The first phase is the build-up of the asset price bubbles and corporate debts in 1986–1990. Chapter 2 will discuss how the fear of the trade war and the dream of a global city fueled the asset price booms. It will also discuss the relationship between the financial deregulation and the deterioration in the lending standards.

The second phase is the peaking of the bubbles between 1990 and 1991. As Galbraith (1954) said, “A bubble can easily be punctured. But to incise it with a needle so that it subsides gradually is a task of no small delicacy.” Did the Japanese authorities do too little and too late? Was the behavior of the US authorities in the 2000s any different? These are the questions I will try to answer in Chapter 3.

The third phase is the long intermission between 1990 and 1997. In most other cases, the periods between the asset price peaks and the systemic banking crises lasted only one to three years. But in Japan’s case, the intermission lasted as long as seven years. Chapter 4 will discuss whether the long intermission was the result of forbearance which exacerbated the problem or the inevitable result of lacking powers and funding to implement orderly resolutions.

The fourth phase is the systemic banking crisis in late 1997 and 1998. Crisis management requires considerations distinct from those needed in times of calm. Chapter 5 will discuss the tradeoff between preventing moral hazard and firefighting.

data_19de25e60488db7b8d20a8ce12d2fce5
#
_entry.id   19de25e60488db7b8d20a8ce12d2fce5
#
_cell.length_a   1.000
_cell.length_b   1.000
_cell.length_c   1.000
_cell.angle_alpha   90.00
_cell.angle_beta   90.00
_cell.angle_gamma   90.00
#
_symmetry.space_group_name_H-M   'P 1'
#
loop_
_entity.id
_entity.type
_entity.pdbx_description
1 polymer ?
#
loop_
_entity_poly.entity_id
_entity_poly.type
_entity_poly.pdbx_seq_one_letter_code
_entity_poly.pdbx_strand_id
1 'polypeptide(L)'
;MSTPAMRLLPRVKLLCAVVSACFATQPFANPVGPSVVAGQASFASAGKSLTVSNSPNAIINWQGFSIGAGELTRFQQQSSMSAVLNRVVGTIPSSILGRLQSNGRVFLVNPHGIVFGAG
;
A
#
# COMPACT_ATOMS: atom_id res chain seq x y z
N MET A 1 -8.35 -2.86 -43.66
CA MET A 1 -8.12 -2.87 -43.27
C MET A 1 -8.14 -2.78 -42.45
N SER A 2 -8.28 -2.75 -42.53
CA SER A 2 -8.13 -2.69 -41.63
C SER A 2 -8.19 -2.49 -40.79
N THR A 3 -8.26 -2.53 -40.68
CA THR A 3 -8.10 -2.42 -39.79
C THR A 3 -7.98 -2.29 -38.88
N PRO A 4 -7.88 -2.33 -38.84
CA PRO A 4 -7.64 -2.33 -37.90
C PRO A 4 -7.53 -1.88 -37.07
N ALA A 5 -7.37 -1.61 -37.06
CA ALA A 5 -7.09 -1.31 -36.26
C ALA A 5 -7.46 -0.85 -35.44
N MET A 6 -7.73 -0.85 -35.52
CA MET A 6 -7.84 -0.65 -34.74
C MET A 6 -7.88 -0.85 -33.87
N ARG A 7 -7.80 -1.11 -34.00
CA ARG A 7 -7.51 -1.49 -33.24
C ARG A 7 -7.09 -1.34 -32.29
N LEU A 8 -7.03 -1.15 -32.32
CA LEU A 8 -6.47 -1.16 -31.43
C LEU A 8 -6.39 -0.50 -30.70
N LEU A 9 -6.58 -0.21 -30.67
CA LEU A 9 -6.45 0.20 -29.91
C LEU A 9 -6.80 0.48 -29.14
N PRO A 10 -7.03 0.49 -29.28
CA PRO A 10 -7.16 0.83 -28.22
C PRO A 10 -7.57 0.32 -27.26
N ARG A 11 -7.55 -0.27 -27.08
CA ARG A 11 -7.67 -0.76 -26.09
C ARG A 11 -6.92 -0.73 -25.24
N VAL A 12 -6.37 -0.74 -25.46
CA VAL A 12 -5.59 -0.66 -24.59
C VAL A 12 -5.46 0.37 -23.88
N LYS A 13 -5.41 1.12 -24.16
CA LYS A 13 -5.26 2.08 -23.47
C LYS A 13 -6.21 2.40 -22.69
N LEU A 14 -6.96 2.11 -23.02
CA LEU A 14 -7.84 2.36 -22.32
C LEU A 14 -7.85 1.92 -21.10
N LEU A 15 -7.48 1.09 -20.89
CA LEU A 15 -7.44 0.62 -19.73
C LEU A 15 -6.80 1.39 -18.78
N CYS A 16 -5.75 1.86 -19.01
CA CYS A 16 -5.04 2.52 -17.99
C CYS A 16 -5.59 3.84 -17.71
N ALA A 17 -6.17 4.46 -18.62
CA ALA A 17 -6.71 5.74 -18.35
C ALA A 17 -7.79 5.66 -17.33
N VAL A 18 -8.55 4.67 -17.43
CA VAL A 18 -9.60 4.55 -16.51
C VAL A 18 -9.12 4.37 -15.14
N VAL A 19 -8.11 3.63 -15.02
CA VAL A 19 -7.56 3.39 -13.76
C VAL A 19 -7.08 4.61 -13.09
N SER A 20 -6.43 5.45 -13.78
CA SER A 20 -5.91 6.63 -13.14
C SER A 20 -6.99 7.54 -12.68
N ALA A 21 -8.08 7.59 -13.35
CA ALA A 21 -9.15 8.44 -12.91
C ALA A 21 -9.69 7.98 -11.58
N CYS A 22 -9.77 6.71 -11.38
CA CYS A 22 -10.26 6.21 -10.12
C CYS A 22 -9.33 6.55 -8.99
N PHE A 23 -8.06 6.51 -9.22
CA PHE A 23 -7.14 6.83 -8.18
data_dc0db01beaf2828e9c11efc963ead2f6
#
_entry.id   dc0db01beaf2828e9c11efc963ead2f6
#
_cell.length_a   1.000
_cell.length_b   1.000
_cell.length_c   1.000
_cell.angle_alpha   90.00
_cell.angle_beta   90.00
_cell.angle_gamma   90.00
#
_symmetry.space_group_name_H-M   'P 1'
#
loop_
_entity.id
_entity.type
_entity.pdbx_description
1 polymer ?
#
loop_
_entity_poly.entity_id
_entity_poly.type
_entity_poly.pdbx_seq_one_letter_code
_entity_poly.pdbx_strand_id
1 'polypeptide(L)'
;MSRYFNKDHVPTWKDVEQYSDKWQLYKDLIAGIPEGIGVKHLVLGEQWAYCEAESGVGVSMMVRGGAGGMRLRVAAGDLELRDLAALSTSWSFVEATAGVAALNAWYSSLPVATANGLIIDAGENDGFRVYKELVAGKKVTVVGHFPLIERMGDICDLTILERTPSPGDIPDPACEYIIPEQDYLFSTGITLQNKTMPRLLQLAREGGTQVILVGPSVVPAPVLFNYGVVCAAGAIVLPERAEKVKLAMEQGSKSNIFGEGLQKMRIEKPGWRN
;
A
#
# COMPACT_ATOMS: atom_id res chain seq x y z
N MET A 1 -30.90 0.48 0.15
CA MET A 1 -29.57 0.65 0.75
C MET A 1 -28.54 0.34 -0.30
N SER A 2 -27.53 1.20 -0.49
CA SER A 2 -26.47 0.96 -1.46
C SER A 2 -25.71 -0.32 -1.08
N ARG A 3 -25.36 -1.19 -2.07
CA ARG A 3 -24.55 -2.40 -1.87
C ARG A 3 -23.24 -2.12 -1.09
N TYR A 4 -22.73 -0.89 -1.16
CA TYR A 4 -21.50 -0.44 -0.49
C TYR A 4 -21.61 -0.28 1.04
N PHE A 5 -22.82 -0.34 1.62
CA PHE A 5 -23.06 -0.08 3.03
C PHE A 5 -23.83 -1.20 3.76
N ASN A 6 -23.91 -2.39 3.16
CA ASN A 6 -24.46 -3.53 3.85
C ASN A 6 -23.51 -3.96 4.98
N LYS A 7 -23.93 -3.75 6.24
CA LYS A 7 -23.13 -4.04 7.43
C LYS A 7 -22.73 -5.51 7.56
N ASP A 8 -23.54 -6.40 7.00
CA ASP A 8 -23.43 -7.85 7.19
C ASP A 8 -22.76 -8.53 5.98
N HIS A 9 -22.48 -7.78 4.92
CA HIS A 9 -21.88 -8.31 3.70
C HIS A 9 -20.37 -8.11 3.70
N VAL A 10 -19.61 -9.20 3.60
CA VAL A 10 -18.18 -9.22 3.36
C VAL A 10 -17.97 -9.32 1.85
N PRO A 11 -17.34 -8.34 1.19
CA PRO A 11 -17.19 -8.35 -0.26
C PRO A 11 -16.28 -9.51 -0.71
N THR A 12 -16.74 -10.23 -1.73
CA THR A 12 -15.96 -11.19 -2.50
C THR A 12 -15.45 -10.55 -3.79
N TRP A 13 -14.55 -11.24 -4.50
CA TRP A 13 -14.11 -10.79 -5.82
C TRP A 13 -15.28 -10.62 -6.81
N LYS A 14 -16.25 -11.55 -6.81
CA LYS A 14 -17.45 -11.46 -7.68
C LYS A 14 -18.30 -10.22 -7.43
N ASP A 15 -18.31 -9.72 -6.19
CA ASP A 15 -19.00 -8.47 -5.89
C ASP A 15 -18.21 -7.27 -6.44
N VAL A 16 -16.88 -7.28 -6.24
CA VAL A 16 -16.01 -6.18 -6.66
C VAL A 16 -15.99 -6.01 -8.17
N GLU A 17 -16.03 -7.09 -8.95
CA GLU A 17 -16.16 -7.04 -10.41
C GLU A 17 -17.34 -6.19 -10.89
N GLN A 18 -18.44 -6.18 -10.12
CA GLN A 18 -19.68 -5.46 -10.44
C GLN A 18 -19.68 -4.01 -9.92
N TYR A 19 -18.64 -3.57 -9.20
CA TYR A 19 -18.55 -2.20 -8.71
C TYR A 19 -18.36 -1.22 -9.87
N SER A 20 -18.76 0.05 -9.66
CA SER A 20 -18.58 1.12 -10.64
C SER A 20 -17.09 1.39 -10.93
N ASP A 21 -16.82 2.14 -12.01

The fifth phase is the balance sheet adjustment of banks and borrowers between 1999 and 2004. The clean-up done during the period finally restored financial stability but at the same time made the whole Japanese economy more risk averse. Chapter 6 discusses this.

Chapter 7 reviews what Japan gained, kept, and lost during the two decades.

Books and articles written in Japanese and not translated in English are listed in the Reference section with the titles I have provisionally translated into English, together with the phonetic representation of the original Japanese title. Quotes from them are also translated by me. A Japanese name is expressed in the Japanese style (the family name followed by the given name, e.g., Ono Yoko), not in the Western style (Yoko Ono). A Japanese fiscal year starts in April of the year and end in March in the next year. For example, FY 2020 refers to the period between April 2020 and March 2021.

The chapters are based on a series of lectures to regulators from emerging economies delivered at the Global Financial Partnership Center of the Financial Services Agency of Japan (JFSA) and benefitted from conversations with them. Wayne Byres gave this plain book beautiful words of recommendation. Amaya Tomoko, Hayasaki Yasuhiro, Himino Sumako, Hirabayashi Takaaki, Ito Yutaka, Nishida Yuuki, Tsubouchi Hiroshi, Ueda Kenichi, and Yoshida Akihiko reviewed drafts and gave invaluable comments. Jacob Dreyer and Anushangi Weerakoon of Palgrave Macmillan and Arun Kumar Anbalagan and Keerthana Muruganandham of Springer Nature provided professional editorial support. I would like to thank them all.

The views expressed are mine and are not meant to represent the views of the organizations I am affiliated with.


  1. 1.

    World Bank, World Development Indicators database.